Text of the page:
I suppose I should weigh in on this Jewish Press article that has so many people in a tizzy. (Thanks Mother for alerting me; thanks O and everyone else for producing it.)
The article, in brief, is about a mother of a short-term learner who went to an event for hopeful wives of long-term learners, and was affronted by how little glitz she saw in the room. The aidels were barely wearing makeup, most had not chemically straightened their hair, and none seemed to have a nose job or stomach staple. Really, how did they expect to get married?
She goes on to describe how her life changed once she put her own proboscis under the knife, including her switch from single to married status.
Well, you can imagine the resultant horror among the JP readership. She lopped off her nose? Our European ancestors, in the alte heim, were persecuted for that nose! And she just ditches it because it became inconvenient? The very idea!
Moreover, that nose she discards so carelessly was once considered quite regal. It was good enough for Caesar. It was good enough for Augustus and Octavius. It was even good enough for Caligula, who had no compunctions about taking a knife—or even a sword—to anything he didn’t like. And he left his nose untouched, thank you very much.
But it’s the betrayal that bothers me the most. I don’t know how you feel about it, but my nose has been with me since birth, through thick and thin. It’s the first thing to greet me when I gaze into the mirror in the morning. It has always let me know when my mother was baking, so that I could sneak into the kitchen for a sample. It warned me when the water in camp was sulfuric. It keeps tabs on the milk in the fridge, alerts me when the veggies I forgot in the crisper pass over to the other side, and lets me know when someone has made a fresh pot of coffee in the office.
We’ve grown from these experiences together (although not always at matching rates). I consider my nose an old friend. What kind of person is so cavalier about excising such a loyal companion? If this is how easily she lops off a friend who has been at her side (so to speak) for her entire life, imagine how she treats friends of lesser duration when they become inconvenient. I’m so relieved we didn’t go to school together.
Besides, there is more to a nose than its mere physiognomy. How it is treated, presented, and carried, indeed, the very attitude of its bearer toward it, will create the overall effect of the nose much more than its actual topography. A charming, graceful, feminine woman can carry off a beak of less delicacy than herself. The trick is not to walk around with your head hanging in shame, as if your nose is weighing your face down. Carry it with pride! Pride for your heritage, pride for its regal cast, and pride because it’s a part of you—and you’re worth being proud of. However, I will concede, that if a woman is still single at 23 she should probably go to charm school to learn a more demur carriage and delicate bearing.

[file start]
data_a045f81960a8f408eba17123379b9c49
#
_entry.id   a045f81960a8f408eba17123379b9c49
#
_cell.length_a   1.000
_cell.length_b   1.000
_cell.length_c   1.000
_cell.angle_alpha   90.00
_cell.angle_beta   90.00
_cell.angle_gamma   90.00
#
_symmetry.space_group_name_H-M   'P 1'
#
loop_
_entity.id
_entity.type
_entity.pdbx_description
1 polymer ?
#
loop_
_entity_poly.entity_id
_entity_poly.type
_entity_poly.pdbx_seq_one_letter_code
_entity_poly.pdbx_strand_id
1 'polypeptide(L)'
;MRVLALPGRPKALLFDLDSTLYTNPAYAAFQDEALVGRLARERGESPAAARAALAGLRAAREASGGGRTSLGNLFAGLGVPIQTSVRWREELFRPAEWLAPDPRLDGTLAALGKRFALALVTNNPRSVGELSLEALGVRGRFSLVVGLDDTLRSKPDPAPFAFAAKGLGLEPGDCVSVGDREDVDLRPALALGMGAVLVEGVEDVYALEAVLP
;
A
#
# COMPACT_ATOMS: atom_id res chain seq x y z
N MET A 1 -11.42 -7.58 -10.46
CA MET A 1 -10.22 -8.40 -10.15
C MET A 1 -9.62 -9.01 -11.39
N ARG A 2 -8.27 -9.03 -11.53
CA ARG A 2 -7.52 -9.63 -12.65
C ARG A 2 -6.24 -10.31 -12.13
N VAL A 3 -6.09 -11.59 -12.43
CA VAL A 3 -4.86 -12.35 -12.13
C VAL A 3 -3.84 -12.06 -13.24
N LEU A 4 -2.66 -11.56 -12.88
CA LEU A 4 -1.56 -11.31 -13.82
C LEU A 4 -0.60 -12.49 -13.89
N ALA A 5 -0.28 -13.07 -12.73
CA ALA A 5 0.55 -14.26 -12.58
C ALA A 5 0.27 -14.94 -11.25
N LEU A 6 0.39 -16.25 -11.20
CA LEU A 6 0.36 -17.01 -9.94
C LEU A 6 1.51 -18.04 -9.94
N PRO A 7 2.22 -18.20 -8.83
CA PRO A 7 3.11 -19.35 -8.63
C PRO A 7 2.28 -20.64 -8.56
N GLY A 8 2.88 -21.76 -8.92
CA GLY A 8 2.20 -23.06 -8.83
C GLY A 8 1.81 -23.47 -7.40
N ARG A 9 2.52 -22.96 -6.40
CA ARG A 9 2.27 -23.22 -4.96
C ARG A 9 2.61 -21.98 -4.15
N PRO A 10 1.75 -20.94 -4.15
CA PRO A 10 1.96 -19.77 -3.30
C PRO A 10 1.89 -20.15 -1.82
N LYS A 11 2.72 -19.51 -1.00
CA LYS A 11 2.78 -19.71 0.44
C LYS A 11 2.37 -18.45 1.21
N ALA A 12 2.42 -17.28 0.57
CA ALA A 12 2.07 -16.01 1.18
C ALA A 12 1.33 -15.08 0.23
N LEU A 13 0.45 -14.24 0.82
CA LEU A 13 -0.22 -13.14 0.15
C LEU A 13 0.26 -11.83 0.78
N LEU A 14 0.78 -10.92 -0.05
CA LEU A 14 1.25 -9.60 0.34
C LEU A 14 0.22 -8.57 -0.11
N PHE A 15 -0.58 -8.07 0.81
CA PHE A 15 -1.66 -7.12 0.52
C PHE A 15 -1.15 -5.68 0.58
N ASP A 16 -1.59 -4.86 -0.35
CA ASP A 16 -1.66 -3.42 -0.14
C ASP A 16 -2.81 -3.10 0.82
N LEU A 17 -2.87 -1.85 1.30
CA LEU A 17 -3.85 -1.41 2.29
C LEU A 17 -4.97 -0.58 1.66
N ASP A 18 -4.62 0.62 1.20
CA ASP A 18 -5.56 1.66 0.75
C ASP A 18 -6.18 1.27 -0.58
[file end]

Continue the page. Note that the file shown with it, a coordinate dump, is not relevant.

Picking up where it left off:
Another technique is to remove the focus from your nose entirely by being so lively and flirtatious that nobody can spare the time to focus on your schnozz. There is an ancient Egyptian saying: “She who can flirt with the pros can rock any nose.” It dates back to Cleopatra, who, according to legend, was well endowed in the nasal way. And yet she was a talented seductress, seducing no less than J. Caesar himself, who had no shortage of beautiful women chasing him.
How did she do that? Legend relates that when Caesar came to town, Cleo didn’t wait for an invitation. She had herself rolled into a rug and delivered to Julius as a gift. When he unrolled the rug, out she popped, batting her eyelashes, patting down her hair, and asking to hear in person about how he tamed those Gauls.
I recommend that the self-consciously benosed maidel try something similar for her next date. Instead of shyly sidling nose-first into the dining room where your date is making polite small-talk with your parents, wrap yourself in the living room rug and roll in with a bang! Leap out and announce, “I’m he-ere!” Ask him something flattering and personal. Start the date like this and do you think he’ll even glance at your nose for a second? I sincerely doubt it.
There is one more non-surgical treatment for an unbeautiful nose. Think of the many famous people who have had unartistic sniffers. Due to rhinophyma, JP Morgan’s nasal organ was a different shape and color every day. Yet he was well beloved by his two wives, four children, and the ever-insolvent US government. And consider one of the more famous big schnozzes of the silver screen: Barbra Streisand. Although her nose was the subject of public criticism, she married twice. From this we can derive a very simple solution to the nosily impaired—one simple step that will have men beating a path to your door: become rich and famous. Because, it is well known, you cannot be both rich and ugly at the same time.
And that is the real way to solve the shidduch crisis.